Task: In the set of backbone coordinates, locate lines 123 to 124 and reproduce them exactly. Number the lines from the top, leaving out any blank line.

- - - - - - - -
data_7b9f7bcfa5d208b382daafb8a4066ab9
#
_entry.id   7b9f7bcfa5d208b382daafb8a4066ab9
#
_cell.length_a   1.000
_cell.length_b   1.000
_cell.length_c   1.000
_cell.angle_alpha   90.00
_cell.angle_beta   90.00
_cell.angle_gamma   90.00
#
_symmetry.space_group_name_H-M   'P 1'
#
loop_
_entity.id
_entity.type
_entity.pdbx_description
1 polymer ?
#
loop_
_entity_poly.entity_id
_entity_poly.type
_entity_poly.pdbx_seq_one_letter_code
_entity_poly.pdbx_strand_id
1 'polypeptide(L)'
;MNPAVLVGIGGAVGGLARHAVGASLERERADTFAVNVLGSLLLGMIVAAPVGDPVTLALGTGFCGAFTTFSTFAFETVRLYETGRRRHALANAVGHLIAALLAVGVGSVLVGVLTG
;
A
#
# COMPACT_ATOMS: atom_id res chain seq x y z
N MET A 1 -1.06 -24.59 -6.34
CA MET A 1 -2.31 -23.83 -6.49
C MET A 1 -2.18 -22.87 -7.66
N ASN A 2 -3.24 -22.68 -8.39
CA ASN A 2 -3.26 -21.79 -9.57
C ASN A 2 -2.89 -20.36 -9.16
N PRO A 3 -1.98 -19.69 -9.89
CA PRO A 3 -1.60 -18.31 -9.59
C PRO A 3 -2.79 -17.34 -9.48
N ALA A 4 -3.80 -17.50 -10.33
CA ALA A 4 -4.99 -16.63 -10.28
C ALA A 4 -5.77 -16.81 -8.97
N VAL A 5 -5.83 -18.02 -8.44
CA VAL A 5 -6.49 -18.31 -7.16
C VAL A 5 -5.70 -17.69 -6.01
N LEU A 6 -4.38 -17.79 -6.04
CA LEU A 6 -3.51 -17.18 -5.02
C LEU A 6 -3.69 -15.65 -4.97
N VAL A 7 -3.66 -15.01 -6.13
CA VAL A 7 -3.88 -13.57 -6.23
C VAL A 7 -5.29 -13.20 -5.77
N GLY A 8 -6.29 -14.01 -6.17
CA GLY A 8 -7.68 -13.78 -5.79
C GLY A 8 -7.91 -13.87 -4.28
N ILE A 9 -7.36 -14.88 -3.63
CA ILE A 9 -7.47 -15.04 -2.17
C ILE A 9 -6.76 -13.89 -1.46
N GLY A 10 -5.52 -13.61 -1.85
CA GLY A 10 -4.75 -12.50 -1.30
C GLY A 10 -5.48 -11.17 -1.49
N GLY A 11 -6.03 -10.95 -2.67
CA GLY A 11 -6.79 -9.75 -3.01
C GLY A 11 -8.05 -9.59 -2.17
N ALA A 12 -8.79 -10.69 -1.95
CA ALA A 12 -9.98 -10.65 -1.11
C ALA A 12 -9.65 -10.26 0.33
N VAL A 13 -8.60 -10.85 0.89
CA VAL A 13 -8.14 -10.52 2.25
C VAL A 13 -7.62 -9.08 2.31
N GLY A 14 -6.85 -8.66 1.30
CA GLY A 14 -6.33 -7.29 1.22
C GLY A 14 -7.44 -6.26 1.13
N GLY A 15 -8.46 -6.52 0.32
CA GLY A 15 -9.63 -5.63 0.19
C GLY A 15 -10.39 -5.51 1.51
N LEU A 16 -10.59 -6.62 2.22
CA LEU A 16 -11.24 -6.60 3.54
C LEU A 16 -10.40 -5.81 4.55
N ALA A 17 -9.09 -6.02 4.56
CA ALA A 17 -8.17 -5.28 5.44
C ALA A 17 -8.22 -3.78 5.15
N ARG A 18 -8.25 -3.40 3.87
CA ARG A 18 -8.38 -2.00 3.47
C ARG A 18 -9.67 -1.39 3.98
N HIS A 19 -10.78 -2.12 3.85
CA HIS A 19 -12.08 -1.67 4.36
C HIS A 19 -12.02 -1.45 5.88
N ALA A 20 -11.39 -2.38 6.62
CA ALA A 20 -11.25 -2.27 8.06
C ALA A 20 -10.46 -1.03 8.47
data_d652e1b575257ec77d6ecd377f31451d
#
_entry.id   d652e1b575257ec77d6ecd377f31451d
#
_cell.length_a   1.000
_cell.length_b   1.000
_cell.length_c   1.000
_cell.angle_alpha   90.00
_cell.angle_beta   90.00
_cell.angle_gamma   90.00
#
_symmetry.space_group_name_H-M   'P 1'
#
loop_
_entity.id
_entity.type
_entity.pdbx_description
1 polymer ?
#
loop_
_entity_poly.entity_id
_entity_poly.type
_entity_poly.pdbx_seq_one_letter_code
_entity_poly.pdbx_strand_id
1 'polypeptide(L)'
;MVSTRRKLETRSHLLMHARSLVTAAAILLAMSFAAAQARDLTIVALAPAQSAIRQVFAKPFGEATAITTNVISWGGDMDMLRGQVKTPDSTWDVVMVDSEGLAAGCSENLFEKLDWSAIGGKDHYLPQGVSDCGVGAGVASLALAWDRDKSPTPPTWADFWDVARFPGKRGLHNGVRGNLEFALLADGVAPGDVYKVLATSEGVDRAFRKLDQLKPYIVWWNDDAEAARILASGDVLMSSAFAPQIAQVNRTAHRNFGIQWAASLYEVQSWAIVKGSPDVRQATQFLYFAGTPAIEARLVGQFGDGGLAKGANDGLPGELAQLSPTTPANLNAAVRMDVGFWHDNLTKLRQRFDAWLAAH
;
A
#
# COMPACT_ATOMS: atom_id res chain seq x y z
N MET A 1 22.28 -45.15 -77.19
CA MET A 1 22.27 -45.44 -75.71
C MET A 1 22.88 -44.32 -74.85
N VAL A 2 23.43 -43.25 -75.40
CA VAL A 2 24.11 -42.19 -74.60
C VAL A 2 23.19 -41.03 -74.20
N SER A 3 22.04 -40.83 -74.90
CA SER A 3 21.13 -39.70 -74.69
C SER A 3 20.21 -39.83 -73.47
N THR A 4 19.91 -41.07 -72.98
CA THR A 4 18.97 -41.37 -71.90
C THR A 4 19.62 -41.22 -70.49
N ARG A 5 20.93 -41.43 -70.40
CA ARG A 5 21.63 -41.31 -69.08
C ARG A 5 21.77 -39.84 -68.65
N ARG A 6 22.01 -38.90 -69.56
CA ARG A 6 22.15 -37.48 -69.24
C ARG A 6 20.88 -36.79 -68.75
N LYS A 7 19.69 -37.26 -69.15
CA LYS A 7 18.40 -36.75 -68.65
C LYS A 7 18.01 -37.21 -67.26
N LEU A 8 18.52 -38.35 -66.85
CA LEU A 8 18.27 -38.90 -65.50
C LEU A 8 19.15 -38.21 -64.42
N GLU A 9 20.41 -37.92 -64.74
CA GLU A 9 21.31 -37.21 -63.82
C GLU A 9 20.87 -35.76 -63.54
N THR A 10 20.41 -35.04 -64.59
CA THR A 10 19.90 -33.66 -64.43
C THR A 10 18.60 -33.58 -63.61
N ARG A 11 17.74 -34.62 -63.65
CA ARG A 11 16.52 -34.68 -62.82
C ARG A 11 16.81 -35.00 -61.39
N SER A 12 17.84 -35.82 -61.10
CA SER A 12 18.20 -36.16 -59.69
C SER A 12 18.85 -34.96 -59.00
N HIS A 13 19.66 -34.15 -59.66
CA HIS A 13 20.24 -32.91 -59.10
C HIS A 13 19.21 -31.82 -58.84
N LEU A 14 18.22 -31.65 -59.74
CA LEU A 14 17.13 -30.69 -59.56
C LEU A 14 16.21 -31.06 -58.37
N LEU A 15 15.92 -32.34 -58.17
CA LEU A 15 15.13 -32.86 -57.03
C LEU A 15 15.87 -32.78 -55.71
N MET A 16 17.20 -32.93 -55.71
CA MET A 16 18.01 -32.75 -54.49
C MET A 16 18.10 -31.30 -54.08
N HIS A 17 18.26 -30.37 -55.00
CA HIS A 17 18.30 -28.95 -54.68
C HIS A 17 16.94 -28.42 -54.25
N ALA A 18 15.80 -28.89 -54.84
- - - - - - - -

C MET A 1 22.88 -44.32 -74.85
N VAL A 2 23.43 -43.25 -75.40